Silberling said she became interested in arts administration through her work at both the Institute of Contemporary Art and the Kelly Writers House, and explained that this job seemed like an amazing opportunity to be a part of such an important event. She said she enjoys “thinking about ways to connect the community with art" and is excited to work abroad on something that is so important to her.
“I just wanted to do something exciting and different,” Silberling said. “I’ve never been able to travel before and that’s something I’ve always wanted to do.”
She added that while moving to a country where she will not speak the language can be scary, she thinks this is the right step for her.
“It is a really simultaneously exciting and terrifying thing, but that was definitely what I was looking for post-grad,” Silberling said.
Ari Lewis (College, Cinema and Media Studies Major, Communication Major)
College senior Ari Lewis received a scholarship from the Fulbright Program this spring that will allow her to pursue a graduate program in international film business at both the University of Exeter and the London Film School.
In this one-year master's program, Lewis will learn about multiple sides of the film industry and advance toward her dream career of producing movies.
“I envision my work expanding past the American industry and joining a larger, more transnational film movement," Lewis said, adding that she was excited to finally pursue her ambitions. "That’s particularly important for me as a black woman trying to fight against and create more representations of black women."
Lewis added that she is particularly interested in the use of science fiction as a tool to move past traditional ways of depicting black narratives and tell more “nuanced” stories.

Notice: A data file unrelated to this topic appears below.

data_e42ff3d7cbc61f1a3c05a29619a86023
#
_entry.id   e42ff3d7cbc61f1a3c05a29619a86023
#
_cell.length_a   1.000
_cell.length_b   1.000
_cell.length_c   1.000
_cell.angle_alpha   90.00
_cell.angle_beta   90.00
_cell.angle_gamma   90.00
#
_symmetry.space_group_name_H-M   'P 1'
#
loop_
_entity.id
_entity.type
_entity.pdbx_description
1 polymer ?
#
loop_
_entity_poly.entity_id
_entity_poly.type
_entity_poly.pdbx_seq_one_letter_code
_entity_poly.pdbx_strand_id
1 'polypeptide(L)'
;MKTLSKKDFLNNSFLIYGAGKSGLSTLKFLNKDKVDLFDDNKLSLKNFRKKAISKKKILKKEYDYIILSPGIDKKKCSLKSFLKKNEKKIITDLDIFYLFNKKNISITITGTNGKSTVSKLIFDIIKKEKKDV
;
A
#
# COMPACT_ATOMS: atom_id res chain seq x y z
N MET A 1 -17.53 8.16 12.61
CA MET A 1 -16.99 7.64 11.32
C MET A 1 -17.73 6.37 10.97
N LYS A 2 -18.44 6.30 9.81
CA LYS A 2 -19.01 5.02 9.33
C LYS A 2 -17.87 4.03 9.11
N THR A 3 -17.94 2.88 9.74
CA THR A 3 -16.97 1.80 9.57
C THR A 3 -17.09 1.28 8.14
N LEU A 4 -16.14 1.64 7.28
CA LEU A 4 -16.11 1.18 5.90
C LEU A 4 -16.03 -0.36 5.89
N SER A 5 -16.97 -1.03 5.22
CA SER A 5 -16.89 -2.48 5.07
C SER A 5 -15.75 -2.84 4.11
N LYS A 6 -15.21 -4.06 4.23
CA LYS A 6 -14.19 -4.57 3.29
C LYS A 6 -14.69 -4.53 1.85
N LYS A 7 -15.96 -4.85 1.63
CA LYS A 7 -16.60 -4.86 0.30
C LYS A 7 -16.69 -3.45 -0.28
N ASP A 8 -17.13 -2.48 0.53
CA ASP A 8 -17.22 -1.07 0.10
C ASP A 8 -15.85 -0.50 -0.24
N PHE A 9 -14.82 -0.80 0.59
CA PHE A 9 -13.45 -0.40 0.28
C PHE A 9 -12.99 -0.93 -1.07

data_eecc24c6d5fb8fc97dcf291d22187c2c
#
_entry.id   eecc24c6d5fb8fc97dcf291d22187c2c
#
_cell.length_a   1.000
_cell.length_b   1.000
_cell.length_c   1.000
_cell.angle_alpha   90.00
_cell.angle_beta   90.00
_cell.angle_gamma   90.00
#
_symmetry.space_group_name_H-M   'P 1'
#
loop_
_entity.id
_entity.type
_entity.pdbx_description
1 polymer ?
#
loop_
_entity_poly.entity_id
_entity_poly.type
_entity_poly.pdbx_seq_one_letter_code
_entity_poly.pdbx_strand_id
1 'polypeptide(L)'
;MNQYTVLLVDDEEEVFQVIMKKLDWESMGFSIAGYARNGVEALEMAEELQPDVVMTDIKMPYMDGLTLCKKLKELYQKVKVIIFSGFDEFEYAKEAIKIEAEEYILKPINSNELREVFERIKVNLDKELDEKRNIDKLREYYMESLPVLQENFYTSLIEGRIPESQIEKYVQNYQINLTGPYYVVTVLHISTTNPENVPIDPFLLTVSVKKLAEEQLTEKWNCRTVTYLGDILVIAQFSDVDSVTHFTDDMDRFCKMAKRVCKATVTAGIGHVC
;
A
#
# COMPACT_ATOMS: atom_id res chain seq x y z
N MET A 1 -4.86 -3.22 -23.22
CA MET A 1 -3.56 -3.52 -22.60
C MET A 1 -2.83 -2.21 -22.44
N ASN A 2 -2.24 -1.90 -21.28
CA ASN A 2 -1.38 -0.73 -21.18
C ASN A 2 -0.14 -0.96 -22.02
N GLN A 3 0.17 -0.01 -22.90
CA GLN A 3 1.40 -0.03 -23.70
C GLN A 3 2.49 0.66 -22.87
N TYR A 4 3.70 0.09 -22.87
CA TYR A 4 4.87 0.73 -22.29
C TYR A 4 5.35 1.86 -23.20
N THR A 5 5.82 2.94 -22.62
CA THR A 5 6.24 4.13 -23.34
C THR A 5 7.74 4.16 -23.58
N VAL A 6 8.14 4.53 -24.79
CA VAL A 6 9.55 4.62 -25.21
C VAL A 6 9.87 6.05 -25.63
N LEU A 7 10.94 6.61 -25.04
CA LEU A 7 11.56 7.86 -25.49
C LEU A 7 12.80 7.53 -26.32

“I demand my space," Lewis said in response to an industry executive who told her there is a closing gap for people of color in the entertainment industry. “I’m carving my own path."
Karis Stephen (College, Cinema and Media Studies Major, English Major)
College senior Karis Stephen is also a Fulbright Program scholarship recipient and will be teaching English in Malaysia from January 2019 to November 2019. Stephen says that she has always wanted to go abroad, but has been waiting until after she graduated to do it.
While in Malaysia, Stephen will work as a teaching assistant and act as the point person for English within the classroom. While she hasn’t always known she wanted to teach, her participation in teaching programs at Penn inspired her to pursue this opportunity. Stephen is not sure if she wants to pursue teaching past this year, but thinks this program is an amazing opportunity.
“The fact that I don’t know exactly what I want to do was a big factor in why I’m choosing to do this,” Stephen said. She added that through this experience she believes “many options will open up.”
According to Stephen, another factor in making this decision was a speech she heard Joe Biden give while at Penn. She explained that he urged Penn students to do something for the country, which Stephen said inspired her to accept the position because it made her choice feel bigger than just herself.